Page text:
We are really sorry as we know it is a very stressful time, especially if you can’t speak to the people who know you best.

    Our inherited cardiac conditions team is a large team, and lots of us have (and will be) deployed to help other teams during this unprecedented challenge of the coronavirus situation.

    Another doctor or nurse may be handling your care and will contact you in the meantime.

  • I have symptoms that are worrying me

    If you have symptoms that could be a medical emergency (such as a heart attack or stroke), dial 999.

    If you are concerned that your symptoms relate to coronavirus (COVID-19), you should use the NHS 111 online coronavirus service to find out what to do. To protect yourself from exposure to coronavirus (COVID-19), you should remain at home and follow government advice on social distancing and self-isolation.

    Whether or not you have coronavirus symptoms, it is essential to come to hospital if you have a medical emergency, or if your heart symptoms get much worse.

    Despite the pressure that the NHS is under, you should always dial 999 immediately if you:

    • have sudden chest pain which spreads to your arms, back, neck or jaw
    • have sudden chest pain which feels heavy or tight
    • show signs of a stroke, such as your face drooping on one side, are unable to hold both arms up, or have difficulty speaking.
    • have severe difficulty breathing such as gasping for breath, choking, lips turning blue, or not being able to get words out.

    If the symptoms are related to the condition that are long standing and you need specific clinical advice from our team please contact us on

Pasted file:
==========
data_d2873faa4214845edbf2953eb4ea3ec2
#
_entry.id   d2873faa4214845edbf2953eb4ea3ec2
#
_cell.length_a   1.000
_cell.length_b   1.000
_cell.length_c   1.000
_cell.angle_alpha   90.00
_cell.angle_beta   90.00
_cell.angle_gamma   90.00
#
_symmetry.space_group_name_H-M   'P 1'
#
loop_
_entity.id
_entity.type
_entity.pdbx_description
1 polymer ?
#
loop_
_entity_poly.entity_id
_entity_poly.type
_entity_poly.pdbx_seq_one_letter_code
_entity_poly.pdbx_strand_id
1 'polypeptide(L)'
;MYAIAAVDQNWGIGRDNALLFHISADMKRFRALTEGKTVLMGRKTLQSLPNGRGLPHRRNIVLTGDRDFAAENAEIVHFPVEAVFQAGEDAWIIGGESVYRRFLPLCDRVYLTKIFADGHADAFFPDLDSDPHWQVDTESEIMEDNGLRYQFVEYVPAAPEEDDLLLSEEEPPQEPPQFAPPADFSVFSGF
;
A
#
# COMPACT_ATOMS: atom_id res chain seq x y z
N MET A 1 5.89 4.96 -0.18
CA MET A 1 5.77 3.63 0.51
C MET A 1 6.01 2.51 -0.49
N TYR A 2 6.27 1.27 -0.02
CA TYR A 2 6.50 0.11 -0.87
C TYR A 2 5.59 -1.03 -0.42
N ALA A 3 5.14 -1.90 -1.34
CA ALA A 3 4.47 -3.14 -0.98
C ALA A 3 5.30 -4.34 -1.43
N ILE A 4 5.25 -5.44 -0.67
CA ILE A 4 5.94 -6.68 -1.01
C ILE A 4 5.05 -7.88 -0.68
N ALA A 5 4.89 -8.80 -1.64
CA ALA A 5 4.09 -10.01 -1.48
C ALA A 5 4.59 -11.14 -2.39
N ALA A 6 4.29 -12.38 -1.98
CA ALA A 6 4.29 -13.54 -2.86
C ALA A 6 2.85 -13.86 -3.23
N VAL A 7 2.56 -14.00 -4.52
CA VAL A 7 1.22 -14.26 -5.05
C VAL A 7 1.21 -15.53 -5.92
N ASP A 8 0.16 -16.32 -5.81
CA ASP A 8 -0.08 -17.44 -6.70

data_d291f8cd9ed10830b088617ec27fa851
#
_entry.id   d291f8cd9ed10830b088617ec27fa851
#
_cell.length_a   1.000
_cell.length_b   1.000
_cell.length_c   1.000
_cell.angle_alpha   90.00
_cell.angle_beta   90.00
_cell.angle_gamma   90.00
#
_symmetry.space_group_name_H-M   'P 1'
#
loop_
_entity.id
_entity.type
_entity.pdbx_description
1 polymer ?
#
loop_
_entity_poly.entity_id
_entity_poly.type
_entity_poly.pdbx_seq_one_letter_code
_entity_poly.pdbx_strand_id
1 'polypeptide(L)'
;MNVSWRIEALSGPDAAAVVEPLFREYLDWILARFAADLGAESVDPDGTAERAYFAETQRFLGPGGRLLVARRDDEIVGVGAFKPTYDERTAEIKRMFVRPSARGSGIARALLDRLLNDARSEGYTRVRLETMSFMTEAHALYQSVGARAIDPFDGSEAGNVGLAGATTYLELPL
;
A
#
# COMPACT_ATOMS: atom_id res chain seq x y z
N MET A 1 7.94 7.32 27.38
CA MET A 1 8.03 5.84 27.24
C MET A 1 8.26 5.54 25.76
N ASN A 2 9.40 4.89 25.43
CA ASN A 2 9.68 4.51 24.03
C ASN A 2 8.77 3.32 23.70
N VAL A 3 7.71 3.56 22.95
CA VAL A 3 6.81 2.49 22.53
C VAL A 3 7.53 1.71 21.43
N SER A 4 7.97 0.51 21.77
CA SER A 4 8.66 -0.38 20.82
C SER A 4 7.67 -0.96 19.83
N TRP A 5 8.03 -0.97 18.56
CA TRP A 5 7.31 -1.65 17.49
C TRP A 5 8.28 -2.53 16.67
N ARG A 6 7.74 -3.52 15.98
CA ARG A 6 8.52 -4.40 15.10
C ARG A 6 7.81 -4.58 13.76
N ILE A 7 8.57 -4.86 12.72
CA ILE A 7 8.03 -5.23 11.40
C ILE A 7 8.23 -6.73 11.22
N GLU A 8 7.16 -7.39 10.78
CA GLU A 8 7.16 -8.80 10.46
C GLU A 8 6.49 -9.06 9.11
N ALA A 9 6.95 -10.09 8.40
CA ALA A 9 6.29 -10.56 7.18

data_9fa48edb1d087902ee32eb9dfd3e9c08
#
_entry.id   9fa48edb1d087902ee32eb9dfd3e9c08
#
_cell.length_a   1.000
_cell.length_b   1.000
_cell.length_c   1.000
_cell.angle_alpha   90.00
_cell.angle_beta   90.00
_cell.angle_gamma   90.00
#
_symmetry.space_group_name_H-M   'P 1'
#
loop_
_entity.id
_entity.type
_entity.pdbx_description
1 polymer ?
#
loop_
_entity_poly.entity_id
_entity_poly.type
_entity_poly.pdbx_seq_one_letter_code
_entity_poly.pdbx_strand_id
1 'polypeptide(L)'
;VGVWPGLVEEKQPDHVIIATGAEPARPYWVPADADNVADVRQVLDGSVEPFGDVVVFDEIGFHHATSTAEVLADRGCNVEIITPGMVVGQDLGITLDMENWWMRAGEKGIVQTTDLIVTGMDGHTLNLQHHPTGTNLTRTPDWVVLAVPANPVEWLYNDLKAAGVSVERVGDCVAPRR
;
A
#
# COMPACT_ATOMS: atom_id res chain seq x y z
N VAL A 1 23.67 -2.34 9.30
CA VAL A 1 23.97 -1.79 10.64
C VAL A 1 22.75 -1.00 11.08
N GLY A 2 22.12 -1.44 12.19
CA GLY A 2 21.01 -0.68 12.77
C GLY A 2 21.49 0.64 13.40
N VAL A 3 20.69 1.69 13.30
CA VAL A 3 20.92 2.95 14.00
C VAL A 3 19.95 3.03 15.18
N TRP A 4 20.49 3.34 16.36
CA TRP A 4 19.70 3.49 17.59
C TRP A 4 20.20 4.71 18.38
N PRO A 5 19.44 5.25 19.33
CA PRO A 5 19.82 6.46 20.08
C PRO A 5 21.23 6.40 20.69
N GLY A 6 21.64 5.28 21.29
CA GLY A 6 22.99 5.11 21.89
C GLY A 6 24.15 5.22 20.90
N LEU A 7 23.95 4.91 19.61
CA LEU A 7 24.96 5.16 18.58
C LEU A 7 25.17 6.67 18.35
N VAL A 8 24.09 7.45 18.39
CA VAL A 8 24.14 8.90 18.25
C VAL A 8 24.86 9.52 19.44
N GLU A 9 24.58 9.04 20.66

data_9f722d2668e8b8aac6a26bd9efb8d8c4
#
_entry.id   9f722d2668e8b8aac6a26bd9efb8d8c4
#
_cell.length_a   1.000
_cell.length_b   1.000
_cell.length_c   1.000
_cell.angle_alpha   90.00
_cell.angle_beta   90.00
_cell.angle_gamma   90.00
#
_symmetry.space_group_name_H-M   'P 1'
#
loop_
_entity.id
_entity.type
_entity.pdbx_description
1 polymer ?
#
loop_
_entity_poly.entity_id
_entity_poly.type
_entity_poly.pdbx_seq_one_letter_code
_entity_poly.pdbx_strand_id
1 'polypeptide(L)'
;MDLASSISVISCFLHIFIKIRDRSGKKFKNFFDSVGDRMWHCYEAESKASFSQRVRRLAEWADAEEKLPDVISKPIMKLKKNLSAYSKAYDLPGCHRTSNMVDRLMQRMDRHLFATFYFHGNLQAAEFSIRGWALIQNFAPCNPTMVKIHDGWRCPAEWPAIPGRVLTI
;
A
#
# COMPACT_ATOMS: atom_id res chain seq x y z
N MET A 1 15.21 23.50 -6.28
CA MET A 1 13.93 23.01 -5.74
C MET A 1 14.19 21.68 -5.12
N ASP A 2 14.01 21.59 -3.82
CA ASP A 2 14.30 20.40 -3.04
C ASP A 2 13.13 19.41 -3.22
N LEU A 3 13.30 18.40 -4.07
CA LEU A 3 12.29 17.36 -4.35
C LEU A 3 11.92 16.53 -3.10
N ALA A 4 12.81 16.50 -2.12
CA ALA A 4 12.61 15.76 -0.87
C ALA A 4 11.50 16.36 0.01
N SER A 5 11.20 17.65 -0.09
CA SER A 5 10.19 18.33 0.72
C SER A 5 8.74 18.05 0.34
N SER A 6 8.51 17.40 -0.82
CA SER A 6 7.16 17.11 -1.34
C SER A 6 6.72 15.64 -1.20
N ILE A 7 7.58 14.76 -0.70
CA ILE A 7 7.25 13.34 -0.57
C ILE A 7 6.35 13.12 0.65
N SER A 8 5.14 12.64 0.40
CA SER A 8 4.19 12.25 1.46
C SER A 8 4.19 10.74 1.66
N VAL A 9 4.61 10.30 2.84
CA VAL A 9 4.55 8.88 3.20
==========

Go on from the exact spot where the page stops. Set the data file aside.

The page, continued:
• My medication is running out and I need a prescription

    If your medication is usually prescribed by your GP contact the surgery. If we usually prescribe your medication, please contact us on

  • I have heart failure and am worried about getting coronavirus (COVID-19). Should I shield myself/self-isolate?

    Coronavirus can make anyone seriously ill. But some people are at a higher risk and need to take extra steps to avoid becoming unwell. Having a heart and circulatory condition probably doesn’t make you any more likely to catch coronavirus than anyone else. But if you have a heart or circulatory condition it may mean that you could get more ill if you get coronavirus, which is why it’s really important to protect yourself.

    Some heart patients are considered at extremely high risk of severe illness from coronavirus. You are classed as extremely vulnerable if you have had an organ transplant at any time, or are pregnant with significant heart disease. If you are in one of these groups, you should protect yourself by staying at home and minimising contact with people you live with, for the next 12 weeks. This is called shielding.

    If this applies to you, you will be contacted directly by the NHS with further advice. If you think you fall into one of these categories but have not received a letter, email or text by Thursday April 2, you should discuss your concerns with your GP or specialist doctor or nurse.

    Coronavirus (COVID-19) is a new disease and we don’t know everything about who is most at risk of complications. Other heart patients may still be at particularly high risk or high risk. This list is based on the best information available from relevant experts. It is possible that other conditions could put you at risk that we don't know about yet, so it's important that everyone works hard not to catch or spread coronavirus.